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From Jared Winick <jaredwin...@gmail.com>
Subject Re: Resource leak warnings
Date Tue, 24 Dec 2013 14:47:35 GMT
While not following this thread completely, to address your question about
executing code on undeployment, the answer is yes. For Java web
applications you need to just implement the
javax.servlet.ServletContextListener interface. An example can be seen at
https://github.com/jaredwinick/accumulo-1858-test which is just a trivial
web application used for testing the Instance.close() method when the web
application is undeployed.


On Mon, Dec 23, 2013 at 4:37 PM, Keith Turner <keith@deenlo.com> wrote:

> We discussed some complex solutions, but I was also thinking of a very
> simple and direct solution to the problem at hand.  Below is a very
> straightforward solution that gives web users a hammer to wack this problem
> with.   Its a very targeted utility.   Would this work?  In JBoss and
> tomcat, can users execute code on undeployment to call this?  It might be
> possible to write this utility for released versions w/ a little
> reflection.
>
>
> package org.apache.accumulo.core.util;
>
> import org.apache.accumulo.core.client.impl.TabletLocatorImpl;
> import org.apache.accumulo.core.client.impl.ThriftTransportPool;
> import org.apache.accumulo.core.zookeeper.ZooSession;
>
> public class ClientThreads {
>   /**
>    * kills all threads created by internal Accumulo singleton resources.
>  After this method is called, no accumulo client will work in the current
> classloader.
>    */
>   public static void shutdownNow(){
>     //kills all threads in transport pool and closes all connections, after
> called no threads or connections can be created
>     ThriftTransportPool.shtudownNow();
>
>     //closes all zookeepers, and does not allow any more to be created
>     ZooSession.shutdownNow();
>   }
> }
>
>
> On Mon, Dec 23, 2013 at 4:36 PM, Mike Drob <mdrob@cloudera.com> wrote:
>
> > Keith,
> >
> > I'm not sure I understand the alternative solution that you and
> Christopher
> > discussed. Can you explain it in a bit more detail, please? I have my own
> > interpretation of what I _think_ you were proposing, but I'd rather not
> > risk putting words in your mouth. Specifically, I'm interested in the
> > auto-cleanup aspect of things.
> >
> > I do think that the numbered changes you propose are good ideas. I also
> > agree with Christopher that we need to seriously examine the API that we
> > have, because chaining methods four- or five-deep [e.g. new
> > Instance().getConnector().tableOperations().createTable()] to do
> something
> > is not a great user experience. Determining the scope of the changes is
> > another community conversation.
> >
> > Mike
> >
> >
> > On Mon, Dec 23, 2013 at 9:17 AM, Keith Turner <keith@deenlo.com> wrote:
> >
> > > On Sun, Dec 22, 2013 at 10:28 PM, Christopher <ctubbsii@apache.org>
> > wrote:
> > >
> > > > On Sun, Dec 22, 2013 at 2:23 PM, Bill Havanki <
> > bhavanki@clouderagovt.com
> > > >
> > > > wrote:
> > > > [snip]
> > > > > Although there was no intention of circumventing consensus, looking
> > at
> > > > the
> > > > > email exchange, consensus was clearly not reached.
> > > >
> > > > It is my understanding that typically, in CtR, consensus is needed to
> > > > resolve issues after they are committed, where there is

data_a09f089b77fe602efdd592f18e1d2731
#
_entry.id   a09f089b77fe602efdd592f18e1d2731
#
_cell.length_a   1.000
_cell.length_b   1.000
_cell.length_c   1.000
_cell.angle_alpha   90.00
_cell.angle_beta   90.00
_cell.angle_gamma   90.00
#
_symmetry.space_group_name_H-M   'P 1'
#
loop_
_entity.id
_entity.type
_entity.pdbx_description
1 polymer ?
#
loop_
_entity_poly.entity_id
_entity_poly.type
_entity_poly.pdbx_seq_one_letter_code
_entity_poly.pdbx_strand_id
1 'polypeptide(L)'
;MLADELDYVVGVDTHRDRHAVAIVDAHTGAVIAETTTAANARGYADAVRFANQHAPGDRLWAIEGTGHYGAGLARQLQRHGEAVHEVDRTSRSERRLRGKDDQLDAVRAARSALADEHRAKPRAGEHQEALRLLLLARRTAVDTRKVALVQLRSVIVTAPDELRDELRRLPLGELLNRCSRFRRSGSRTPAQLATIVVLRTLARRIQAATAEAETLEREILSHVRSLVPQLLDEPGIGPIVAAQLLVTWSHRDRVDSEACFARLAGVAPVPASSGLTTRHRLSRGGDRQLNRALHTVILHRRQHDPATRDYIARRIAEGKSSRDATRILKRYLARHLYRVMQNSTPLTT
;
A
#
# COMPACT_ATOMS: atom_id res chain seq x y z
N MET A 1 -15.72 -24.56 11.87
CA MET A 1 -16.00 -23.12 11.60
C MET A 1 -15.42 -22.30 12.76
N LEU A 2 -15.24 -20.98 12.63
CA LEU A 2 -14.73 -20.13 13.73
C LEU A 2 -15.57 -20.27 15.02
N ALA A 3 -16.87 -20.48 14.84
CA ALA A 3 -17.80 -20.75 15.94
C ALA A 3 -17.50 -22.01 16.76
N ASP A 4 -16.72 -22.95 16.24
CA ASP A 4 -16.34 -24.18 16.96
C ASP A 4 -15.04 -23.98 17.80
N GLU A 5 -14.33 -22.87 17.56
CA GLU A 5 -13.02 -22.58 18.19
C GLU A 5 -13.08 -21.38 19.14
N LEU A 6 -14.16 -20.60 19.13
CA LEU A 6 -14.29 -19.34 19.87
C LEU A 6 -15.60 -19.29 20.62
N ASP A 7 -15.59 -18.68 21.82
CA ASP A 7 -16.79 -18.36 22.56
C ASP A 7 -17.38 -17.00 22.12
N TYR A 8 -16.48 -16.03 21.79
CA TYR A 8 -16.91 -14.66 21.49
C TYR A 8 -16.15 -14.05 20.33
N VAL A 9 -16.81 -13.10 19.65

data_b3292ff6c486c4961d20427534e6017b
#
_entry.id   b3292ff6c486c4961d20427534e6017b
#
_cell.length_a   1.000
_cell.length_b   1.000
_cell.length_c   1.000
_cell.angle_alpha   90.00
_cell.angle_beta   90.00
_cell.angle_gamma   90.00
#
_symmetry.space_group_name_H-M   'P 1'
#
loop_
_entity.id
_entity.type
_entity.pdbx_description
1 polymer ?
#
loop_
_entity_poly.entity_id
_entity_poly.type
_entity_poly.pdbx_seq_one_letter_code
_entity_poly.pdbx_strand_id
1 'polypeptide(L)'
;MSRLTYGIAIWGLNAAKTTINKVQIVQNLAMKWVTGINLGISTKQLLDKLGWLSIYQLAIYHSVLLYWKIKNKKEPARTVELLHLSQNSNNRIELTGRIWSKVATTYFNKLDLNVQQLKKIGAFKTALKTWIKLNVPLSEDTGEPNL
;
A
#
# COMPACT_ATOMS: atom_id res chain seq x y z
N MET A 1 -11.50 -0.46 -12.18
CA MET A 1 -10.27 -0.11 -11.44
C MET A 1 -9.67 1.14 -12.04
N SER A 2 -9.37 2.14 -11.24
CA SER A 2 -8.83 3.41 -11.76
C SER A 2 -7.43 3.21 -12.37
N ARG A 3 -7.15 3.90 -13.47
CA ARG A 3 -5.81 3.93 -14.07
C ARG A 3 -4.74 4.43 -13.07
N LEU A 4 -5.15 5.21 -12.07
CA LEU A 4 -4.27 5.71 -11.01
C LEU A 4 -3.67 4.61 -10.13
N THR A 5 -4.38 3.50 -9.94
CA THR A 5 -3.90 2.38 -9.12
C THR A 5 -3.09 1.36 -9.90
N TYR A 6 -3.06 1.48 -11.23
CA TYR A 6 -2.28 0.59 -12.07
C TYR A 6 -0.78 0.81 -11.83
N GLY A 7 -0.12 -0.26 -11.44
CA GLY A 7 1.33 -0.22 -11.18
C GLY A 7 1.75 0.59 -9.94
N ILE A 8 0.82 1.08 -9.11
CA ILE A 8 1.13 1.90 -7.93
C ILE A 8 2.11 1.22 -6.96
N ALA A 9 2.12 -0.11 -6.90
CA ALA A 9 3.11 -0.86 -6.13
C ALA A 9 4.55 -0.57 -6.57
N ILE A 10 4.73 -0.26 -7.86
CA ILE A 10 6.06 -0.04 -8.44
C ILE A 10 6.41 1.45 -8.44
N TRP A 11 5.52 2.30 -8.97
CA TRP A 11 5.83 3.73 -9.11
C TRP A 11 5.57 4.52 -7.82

> > > > conflict/objections. Perhaps it was my misunderstanding of the
> > > > responses, but it was my understanding that while there was no
> > > > consensus on the final solution, there was no objection that would
> > > > have prevented the interim action taken.
> > > >
> > > > > The short time span did
> > > > > not give others the chance to work on eliminating the warnings, as
> > they
> > > > > offered, or to instead come around to just dropping Closeable.
> > > >
> > > > True... the timespan was short. My goal, as stated in the original
> > > > email, was to commit first (just like I might commit any improvement
> > > > to the current state of the code), and I intended the email to just
> be
> > > > an explanation of the reasoning, as it related to the prior commits,
> > > > and a prompt for discussion of further action. The fact that I
> > > > submitted the email chronologically first was a bit arbitrary. I
> > > > accept blame for the confusion of that, and any inciting wording the
> > > > email may have caused... I probably could have prepped things a bit
> > > > better... I have many personal "lessons learned" from this. :)
> > > >
> > > > > Personally,
> > > > > I am ambivalent about it. In any event, -1923 now exists to
> > > > comprehensively
> > > > > tackle the issue, and I eagerly welcome input and help on it.
> > > > >
> > > > > Removing Closeable did not undo all the work done, but it did undo
> > some
> > > > of
> > > > > it. It's OK to call it that. Sometimes undoing is fine. That part
> of
> > > the
> > > > > commit for -2010 is a minimal change. We all agree Closeable should
> > be
> > > > > there eventually, which is more important. We'll get it back.
> > > >
> > > > "undo" or "improve upon" is probably a semantic difference... but
> > > > yeah, my intent was to make it trivial to re-introduce if we decided
> > > > it was best to keep it.
> > > >
> > > > However, I'm not sure we all agree that Closeable should be there
> > > > eventually. I cannot speak for Keith Turner (hopefully, he'll chime
> in
> > > >
> > >
> > > Its not just Closeable, I am uncertain about adding a Instance.close()
> to
> > > the API.  Its a very broad change to solve a very specific problem,